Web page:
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Evolon is synthetic microfilament fabric created with 70% polyester and 30% polyamide (nylon) making it soft and pliable with a suede-like texture. The polyester/nylon paper-like fabric is tear proof, lint-free and doesn’t stretch or expand when wet, and is used for printing and painting. It is available in three classes: Evolon/Evolon Soft, Evolon AP and Evolon CR. Evolon AP® is archival, acid-free, wicks away and equalizes moisture while being mold resistant, available in 168gsm (photo 5)—lightweight watercolor paper weight—and 98gsm—sketch paper weight. Due to its lightweight stable properties it is favored for book conservation, art restoration, or used (as backing for fragile papers. It may be cut, sewn, glued, embroidered, dyed, painted, and distressed with soldering iron or heat gun, having a full melt point of 446°F. But since polyester is heat sensitive, high temperatures may cause it to melt, shrink, or deform.

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Evolon CR® is a non-woven microfilament textile of polyamide and polyester fibers has been developed for use in conservation and is well suited for use in preservation, wrapping, cleaning, and storage. Its dimensional stability, water permeability, wicking and fast drying capabilities recommend it as a wet or dry support for textiles and paper. It can also be used as an intermediate layer on suction tables is lint free, absorbent, fray resistant, and with no binders or fillers it can be washed at high temperatures, making it reusable. It can be washed at high temperatures and re-used when used for water soluble dirt. Use of Evolon CR resulted in less solvent used and mechanical action during the cleaning of paint surfaces. (photo 6)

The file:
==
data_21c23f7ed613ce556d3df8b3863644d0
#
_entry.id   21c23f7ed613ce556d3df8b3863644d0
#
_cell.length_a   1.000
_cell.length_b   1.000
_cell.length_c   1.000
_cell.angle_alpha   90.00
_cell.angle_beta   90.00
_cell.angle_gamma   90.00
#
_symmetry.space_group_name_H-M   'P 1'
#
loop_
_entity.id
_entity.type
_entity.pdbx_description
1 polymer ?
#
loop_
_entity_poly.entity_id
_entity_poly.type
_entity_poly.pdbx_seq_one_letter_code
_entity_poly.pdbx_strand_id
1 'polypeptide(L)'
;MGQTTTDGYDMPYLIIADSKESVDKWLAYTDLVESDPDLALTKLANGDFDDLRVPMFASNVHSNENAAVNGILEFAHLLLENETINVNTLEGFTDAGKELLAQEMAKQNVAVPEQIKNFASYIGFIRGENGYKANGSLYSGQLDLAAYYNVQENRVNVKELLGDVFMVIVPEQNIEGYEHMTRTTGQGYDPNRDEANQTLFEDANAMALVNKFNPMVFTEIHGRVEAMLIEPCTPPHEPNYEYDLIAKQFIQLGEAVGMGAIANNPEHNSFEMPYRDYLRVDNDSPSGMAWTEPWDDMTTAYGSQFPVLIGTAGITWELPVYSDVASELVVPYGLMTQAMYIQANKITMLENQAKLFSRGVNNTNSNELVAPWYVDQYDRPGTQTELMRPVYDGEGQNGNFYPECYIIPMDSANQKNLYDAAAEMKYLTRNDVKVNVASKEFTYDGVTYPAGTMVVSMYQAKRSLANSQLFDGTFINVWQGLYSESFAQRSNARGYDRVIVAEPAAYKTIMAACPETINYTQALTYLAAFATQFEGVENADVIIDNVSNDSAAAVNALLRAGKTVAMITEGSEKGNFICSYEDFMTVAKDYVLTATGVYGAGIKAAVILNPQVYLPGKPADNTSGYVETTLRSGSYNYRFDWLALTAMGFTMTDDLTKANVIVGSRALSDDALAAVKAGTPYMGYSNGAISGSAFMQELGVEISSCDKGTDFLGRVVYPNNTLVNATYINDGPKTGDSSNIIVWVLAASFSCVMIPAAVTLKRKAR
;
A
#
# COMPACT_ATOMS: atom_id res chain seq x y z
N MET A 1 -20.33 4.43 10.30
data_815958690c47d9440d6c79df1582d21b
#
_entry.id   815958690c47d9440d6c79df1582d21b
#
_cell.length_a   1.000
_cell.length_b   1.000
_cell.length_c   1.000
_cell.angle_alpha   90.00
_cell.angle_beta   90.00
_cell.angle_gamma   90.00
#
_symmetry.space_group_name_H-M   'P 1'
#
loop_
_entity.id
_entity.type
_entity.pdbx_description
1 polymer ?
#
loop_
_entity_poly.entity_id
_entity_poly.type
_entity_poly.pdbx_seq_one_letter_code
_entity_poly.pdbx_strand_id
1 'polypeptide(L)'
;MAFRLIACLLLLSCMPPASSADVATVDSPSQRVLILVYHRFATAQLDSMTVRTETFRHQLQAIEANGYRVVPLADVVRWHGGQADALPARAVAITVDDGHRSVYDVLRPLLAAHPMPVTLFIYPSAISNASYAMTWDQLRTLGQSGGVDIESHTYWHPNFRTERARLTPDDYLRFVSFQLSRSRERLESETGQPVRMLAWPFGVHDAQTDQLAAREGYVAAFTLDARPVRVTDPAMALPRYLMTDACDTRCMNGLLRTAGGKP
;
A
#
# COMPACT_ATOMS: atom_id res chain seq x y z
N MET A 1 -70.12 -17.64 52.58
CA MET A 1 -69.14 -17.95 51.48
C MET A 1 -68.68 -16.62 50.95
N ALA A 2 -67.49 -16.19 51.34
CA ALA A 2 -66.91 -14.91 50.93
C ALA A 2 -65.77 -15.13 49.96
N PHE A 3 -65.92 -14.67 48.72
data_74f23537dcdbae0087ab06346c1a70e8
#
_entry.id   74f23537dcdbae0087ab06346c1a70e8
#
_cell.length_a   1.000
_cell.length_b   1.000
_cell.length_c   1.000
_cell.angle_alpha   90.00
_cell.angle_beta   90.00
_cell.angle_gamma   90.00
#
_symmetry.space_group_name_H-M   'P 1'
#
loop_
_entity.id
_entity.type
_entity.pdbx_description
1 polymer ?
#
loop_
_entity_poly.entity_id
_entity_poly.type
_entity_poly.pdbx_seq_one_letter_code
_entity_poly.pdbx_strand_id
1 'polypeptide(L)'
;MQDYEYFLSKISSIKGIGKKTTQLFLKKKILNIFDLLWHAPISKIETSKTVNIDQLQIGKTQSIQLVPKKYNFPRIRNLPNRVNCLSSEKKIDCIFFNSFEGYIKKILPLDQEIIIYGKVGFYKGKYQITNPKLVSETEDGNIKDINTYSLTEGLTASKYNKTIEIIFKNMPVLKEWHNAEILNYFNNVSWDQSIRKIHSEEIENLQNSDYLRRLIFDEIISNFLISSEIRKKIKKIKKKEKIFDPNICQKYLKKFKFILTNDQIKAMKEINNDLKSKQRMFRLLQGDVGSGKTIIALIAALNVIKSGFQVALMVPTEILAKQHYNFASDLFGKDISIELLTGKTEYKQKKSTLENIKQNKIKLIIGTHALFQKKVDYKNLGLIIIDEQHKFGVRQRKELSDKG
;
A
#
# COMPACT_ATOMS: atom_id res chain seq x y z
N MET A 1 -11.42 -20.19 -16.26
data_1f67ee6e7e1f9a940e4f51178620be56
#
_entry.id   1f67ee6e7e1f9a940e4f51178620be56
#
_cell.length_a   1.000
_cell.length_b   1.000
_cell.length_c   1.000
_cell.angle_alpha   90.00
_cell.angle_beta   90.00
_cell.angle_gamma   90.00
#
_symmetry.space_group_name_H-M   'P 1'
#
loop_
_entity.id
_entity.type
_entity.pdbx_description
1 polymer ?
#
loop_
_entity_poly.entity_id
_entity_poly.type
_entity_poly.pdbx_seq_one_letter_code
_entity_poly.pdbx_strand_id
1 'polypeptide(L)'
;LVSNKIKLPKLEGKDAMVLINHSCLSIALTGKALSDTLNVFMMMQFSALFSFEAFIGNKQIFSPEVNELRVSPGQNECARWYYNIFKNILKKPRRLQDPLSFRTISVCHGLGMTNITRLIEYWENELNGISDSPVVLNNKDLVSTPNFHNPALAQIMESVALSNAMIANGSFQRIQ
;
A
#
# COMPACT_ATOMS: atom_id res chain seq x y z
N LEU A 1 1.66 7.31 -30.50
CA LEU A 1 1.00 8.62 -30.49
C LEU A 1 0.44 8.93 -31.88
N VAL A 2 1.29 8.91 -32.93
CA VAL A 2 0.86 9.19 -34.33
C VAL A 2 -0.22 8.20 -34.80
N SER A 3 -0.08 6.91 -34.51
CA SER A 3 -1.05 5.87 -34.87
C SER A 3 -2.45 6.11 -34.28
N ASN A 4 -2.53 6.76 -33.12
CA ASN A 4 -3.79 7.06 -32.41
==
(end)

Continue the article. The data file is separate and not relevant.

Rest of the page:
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Lutradur (also known as Pellon®) is a spunbonded, 100% nonwoven polyester with coarser fibers than Evolon and Zeelon that absorbs both paint and ink for garments and mixed media art. Evolon is softer, drapes well, is less transparent and is more like fabric. Lutradur is stiffer, semi-transparent, with little or no drape and is more like interfacing. It is acid-free, tear-resistant and may be sewn, painted, pleated, dyed, die-cut, folded, woven, and run through inkjet printer if pre-treated with a thin coat of matte gel medium. Available in 30gm light, 70gm medium and 100gm heavyweight, 130gm extra heavy, it is strong, does not fray or unravel, and has been used as reinforcement in the creation of garments and framing. (photo 7)